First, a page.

Tuesday, October 02, 2007

America's newest torture device

Zoe has decided that she absolutely hates her highchair at home. And at any restaurant her mother and father dine.

No, there was no apocalyptic highchair catastrophe, nothing out of the ordinary that would scar her for life against ever going near one. Nothing was said or done to dissuade her from using a highchair.

She simply decided that her highchair is the one place on earth she cannot go. Ever.

This began two weekends ago and become a regular occurance by this past weekend. She was fine in the chairs at her grandparents' houses, mind you. Unless I happened to be nearby, at which point the dramatics ensued.

All weekend long, M and I tried various methods to get her into her chair to eat. We coaxed, pleaded, cajoled, and tried bribing. We even ignored her, but she called us on it and simply refused to eat (see prior posts about sippy cup avoidance and her victory in that war). She missed dinner Friday night and breakfast Saturday morning, and she appeared none the worse for wear for doing it.

By Sunday, we were at our wit's end. The girl has to eat, and she's gonna eat in her freakin' highchair.

Sunday night, we made a decision (out of her earshot, of course). Like any good parents worth our salt, we plotted and planned on how to conquer our two-year-old. Decision: cram her in the chair and let her work it out.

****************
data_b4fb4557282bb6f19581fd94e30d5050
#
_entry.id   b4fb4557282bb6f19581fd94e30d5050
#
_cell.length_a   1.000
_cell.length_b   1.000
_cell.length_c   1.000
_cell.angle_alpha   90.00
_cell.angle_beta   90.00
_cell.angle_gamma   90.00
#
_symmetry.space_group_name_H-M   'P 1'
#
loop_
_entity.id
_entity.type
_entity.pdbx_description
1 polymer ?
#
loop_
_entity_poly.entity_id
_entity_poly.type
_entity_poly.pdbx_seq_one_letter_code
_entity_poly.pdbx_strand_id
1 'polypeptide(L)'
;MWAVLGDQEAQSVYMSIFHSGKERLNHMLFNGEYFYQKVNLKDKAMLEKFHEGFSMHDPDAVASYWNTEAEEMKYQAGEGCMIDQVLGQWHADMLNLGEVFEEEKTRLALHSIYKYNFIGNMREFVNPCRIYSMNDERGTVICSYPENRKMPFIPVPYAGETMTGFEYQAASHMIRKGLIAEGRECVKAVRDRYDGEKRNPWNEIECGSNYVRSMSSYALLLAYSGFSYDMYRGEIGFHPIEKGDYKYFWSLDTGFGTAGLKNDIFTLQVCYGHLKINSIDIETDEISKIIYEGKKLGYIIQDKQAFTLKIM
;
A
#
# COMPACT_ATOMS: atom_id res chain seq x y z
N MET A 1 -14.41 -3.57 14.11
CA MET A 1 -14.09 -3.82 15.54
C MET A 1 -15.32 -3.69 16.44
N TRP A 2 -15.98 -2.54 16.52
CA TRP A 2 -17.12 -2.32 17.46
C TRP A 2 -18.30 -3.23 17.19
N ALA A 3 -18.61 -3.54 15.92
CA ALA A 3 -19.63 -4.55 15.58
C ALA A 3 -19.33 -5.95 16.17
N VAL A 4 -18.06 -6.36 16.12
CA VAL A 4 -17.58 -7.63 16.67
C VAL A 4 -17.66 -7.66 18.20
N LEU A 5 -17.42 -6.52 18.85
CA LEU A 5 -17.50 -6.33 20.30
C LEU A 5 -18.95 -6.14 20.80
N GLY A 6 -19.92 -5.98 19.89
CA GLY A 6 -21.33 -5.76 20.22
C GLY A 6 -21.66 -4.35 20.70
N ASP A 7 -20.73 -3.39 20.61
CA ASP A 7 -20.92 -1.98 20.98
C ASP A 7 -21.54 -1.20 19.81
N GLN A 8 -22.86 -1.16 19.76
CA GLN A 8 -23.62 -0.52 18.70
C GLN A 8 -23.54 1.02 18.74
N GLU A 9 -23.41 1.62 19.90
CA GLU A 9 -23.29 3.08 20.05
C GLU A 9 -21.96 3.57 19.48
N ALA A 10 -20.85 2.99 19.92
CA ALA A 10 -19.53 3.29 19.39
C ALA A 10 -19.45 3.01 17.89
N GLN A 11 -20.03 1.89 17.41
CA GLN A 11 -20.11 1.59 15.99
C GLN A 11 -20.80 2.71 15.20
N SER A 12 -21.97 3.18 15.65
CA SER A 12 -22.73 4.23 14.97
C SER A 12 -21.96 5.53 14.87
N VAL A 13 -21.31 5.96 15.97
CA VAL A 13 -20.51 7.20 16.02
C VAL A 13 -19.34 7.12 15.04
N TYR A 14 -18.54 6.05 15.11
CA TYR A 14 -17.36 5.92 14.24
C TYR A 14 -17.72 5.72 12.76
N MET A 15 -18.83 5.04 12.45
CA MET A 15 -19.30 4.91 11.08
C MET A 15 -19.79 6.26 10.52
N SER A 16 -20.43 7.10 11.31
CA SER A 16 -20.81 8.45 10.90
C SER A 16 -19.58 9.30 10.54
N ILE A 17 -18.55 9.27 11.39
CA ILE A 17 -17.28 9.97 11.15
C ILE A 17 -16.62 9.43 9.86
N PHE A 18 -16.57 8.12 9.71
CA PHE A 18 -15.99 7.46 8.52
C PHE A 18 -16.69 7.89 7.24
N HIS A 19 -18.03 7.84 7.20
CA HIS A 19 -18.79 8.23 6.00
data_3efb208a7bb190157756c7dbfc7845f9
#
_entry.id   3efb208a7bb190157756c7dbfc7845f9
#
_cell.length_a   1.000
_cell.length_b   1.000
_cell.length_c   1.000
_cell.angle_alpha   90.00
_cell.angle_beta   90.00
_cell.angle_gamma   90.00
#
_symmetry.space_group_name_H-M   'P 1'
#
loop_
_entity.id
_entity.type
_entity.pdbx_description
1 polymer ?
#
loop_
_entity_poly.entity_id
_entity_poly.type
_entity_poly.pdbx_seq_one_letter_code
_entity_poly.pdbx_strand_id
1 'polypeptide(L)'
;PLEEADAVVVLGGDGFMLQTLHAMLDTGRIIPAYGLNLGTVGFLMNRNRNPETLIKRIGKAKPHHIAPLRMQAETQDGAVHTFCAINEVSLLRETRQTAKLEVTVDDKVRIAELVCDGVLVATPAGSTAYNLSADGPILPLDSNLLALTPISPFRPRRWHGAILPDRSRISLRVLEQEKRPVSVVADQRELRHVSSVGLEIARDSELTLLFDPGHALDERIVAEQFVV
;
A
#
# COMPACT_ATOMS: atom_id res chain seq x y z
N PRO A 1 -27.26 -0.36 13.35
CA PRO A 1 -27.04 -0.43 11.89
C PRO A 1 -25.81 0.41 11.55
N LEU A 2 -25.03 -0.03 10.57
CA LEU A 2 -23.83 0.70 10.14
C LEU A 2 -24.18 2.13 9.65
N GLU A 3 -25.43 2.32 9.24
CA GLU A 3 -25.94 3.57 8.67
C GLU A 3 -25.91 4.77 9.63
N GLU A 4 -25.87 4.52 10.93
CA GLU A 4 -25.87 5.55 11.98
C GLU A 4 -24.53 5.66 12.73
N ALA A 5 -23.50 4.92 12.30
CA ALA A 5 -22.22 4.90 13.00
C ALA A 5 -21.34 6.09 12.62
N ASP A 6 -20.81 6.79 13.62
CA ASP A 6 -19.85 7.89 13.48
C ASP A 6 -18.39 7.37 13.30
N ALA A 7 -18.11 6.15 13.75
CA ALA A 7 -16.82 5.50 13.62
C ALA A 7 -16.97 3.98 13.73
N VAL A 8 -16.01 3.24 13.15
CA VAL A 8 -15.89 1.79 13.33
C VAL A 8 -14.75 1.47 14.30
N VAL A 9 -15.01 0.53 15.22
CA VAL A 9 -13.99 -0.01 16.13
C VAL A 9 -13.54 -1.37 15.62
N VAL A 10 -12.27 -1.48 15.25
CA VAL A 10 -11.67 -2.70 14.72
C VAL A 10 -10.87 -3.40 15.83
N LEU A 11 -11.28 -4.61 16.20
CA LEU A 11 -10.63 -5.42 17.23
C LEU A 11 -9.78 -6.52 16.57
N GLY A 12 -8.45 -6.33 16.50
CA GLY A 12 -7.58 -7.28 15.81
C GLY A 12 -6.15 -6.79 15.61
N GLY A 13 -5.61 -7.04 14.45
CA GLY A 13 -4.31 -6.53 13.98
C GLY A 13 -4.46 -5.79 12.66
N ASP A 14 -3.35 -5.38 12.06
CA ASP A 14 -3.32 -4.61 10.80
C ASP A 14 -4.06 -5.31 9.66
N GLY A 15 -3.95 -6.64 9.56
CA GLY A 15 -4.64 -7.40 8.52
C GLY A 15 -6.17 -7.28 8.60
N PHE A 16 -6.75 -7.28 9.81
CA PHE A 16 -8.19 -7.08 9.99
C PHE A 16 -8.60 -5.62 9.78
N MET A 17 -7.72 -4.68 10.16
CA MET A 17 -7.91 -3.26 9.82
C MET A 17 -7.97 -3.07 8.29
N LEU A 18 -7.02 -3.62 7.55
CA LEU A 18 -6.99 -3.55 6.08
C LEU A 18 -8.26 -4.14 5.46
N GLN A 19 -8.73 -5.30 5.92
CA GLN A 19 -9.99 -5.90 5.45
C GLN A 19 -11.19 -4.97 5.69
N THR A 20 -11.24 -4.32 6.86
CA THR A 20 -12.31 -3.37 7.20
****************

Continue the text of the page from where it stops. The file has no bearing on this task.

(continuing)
Let me just say that I shouldn't have been suprised that it did indeed take both of us to stuff her in there. It's amazing how slippery a 24-lb human being can be. This was not a silent endeavor, either. It's hard to concentrate when your actions are accompanied by ear-piercing screams.

You'd have thought she was being interrogated at Abu Graib.

Once we got her in there, the tears did not abate. No siree. M and I ate our dinner without saying much, as it was impossible to carry on a conversation with the human siren sitting nearby. After several minutes of carrying on she apparently realized that the highchair was not going to eat her, and that she could actually eat some food herself. By the end of the meal, she had snarfled all her food and was laughing and having a grand old time. Not a care in the world. The meltdown from a half hour before was ancient history.

We, of course, played it cool and didn't make much of it, although each of us was pondering intently, "What the hell?!"

Monday we warned Grandma of the weekend's activities, and our "solution," giving her firm instructions to not baby the girl and let her work it out. Turns out our dire warnings were completely unwarranted, as Zozo was a perfect child at both breakfast and dinner.

Ah yes. Hearty congratulations to Mom and Dad for figuring this out, eh? Nope.

Same situation was repeated at dinner last night. Took both of us to jam her into the chair (amid much wailing and flailing), although this time it was easier since we had had one night's practice. And this time she quieted down in less than a minute and we all had a very enjoyable dinner.

Tonight will be interesting. M is in Austin, and I shall be alone with Zozo and the highchair from hell. Wish us (me) luck!


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